So when is a threat a threat?  When he can reach you.  You have the big drunk guy in full monkey dance screaming threats, you are in no danger.  Until he gets to the critical distance line.  Then you will have to make a decision.  You have the PCP freak sweating, spitting blood and hyperventilating?  If you can appear calm and keep from triggering more adrenaline in him, there is a chance he will run out of steam, and your ability to stay calm involves trusting your reading of distance.  And if a stranger in a lonely place is trying to get inside your critical range?  Yeah.

Tuesday, May 14, 2013

CofV 12.4: Distinguishing Social and Asocial

There might be one more in this series, might have to write about time and distance.

What follows combines with everything before, but especially with the other elements in 12.0-12.3.
12- Identifying Danger
12.1- Adrenaline Signs
12.2- You
12.3- Terrain
In some ways this all comes close to the Intent-Means-Opportunity triangle.  An immediate threat has to have all three.  Most of the time, you are the resource, the source of intent.  the threat is his or her own means and the terrain and your behaviors supply the opportunity.  But that's kind of simplistic.

Social and asocial are done for different reasons and so they have different requirements, from the bad guy's point of view.  The primary difference is that in most cases, social violence requires an audience.  For asocial violence the audience magically turns into witnesses. Some of the types of social, like the bonding GMD, are social within the group but asocial between the group and victim.  And some, maybe most, bad guys will try to get social benefits from asocial crimes (bragging about a mugging, for instance) or vice versa (going through the other guy's pockets after winning a Monkey Dance.)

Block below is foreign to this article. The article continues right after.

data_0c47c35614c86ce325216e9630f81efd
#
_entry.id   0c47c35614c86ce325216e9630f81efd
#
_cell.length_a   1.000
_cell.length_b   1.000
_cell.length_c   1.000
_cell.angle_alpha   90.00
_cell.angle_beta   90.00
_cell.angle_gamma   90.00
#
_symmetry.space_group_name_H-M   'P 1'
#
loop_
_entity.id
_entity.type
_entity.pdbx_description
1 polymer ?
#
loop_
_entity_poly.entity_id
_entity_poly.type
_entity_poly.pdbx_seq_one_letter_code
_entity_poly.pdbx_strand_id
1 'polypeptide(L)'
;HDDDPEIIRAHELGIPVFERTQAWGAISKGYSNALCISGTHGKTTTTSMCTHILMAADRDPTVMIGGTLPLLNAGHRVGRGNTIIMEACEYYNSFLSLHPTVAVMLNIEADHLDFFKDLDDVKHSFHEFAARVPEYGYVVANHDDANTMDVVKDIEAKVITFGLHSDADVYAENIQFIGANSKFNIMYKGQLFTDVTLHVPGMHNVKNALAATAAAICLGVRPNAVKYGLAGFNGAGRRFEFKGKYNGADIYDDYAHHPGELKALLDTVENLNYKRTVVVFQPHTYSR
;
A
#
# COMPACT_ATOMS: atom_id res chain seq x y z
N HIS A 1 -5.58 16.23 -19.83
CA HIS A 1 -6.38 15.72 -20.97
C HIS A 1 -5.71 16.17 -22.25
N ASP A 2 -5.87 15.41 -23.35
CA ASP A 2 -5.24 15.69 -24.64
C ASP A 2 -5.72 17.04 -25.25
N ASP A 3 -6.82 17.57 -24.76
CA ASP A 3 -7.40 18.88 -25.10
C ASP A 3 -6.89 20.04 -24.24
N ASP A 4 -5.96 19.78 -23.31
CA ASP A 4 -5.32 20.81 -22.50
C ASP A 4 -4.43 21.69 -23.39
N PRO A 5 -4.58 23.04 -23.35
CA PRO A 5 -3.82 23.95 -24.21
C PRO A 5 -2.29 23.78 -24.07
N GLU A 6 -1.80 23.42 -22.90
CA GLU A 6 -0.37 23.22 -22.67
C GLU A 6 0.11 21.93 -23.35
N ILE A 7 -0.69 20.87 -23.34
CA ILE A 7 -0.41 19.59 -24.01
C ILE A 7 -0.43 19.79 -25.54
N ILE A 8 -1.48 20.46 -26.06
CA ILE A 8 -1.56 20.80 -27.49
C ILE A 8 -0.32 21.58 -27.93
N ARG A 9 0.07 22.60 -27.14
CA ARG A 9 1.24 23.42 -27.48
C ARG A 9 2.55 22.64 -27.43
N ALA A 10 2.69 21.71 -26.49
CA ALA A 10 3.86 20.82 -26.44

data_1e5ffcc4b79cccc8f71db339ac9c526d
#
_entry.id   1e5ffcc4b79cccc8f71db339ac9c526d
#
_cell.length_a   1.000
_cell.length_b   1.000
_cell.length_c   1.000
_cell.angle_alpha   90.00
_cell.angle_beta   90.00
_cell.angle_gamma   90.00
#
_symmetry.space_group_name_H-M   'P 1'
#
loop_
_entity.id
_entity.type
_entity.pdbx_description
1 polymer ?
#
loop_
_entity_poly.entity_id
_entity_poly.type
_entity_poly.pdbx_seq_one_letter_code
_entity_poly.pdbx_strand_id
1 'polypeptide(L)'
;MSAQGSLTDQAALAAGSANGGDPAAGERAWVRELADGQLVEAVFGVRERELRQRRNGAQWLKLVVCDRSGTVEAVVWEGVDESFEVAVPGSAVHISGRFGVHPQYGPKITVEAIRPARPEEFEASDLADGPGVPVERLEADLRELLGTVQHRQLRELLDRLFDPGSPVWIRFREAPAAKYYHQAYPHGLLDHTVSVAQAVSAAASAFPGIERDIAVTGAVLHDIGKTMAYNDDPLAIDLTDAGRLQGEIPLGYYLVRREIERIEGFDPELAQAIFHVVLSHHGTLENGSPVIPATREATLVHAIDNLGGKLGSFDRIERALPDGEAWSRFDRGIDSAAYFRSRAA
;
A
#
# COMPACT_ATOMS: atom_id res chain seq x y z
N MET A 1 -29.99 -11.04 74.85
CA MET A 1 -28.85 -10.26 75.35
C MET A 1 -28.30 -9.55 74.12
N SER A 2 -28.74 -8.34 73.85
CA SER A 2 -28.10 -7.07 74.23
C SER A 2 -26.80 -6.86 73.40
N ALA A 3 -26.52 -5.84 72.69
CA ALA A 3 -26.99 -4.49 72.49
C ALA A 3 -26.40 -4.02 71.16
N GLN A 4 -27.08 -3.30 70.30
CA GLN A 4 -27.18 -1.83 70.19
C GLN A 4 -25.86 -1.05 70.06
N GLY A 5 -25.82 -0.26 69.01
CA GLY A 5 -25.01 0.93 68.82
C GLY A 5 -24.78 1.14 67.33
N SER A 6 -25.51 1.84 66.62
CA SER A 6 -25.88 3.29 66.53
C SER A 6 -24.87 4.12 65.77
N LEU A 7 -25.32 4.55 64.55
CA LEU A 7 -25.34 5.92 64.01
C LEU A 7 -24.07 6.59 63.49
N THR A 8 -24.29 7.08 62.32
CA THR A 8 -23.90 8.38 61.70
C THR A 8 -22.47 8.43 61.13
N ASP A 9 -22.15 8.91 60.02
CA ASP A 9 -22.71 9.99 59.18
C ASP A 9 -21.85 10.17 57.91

So that's the big one.  Presence of others: generally social.  Absence of witnesses: generally asocial. Presence of a bonded group and you are alone: bad day for you.
Exception: certain types of predatory acts do use the crowds as camouflage. But by their nature, they can't be extended scenarios.

Second, the behaviors are different.  Social behaviors, even if they are going to violence, are normal.  We perceive them as normal because they stay on a script that we all know.  One of the things that makes predators so effective is that: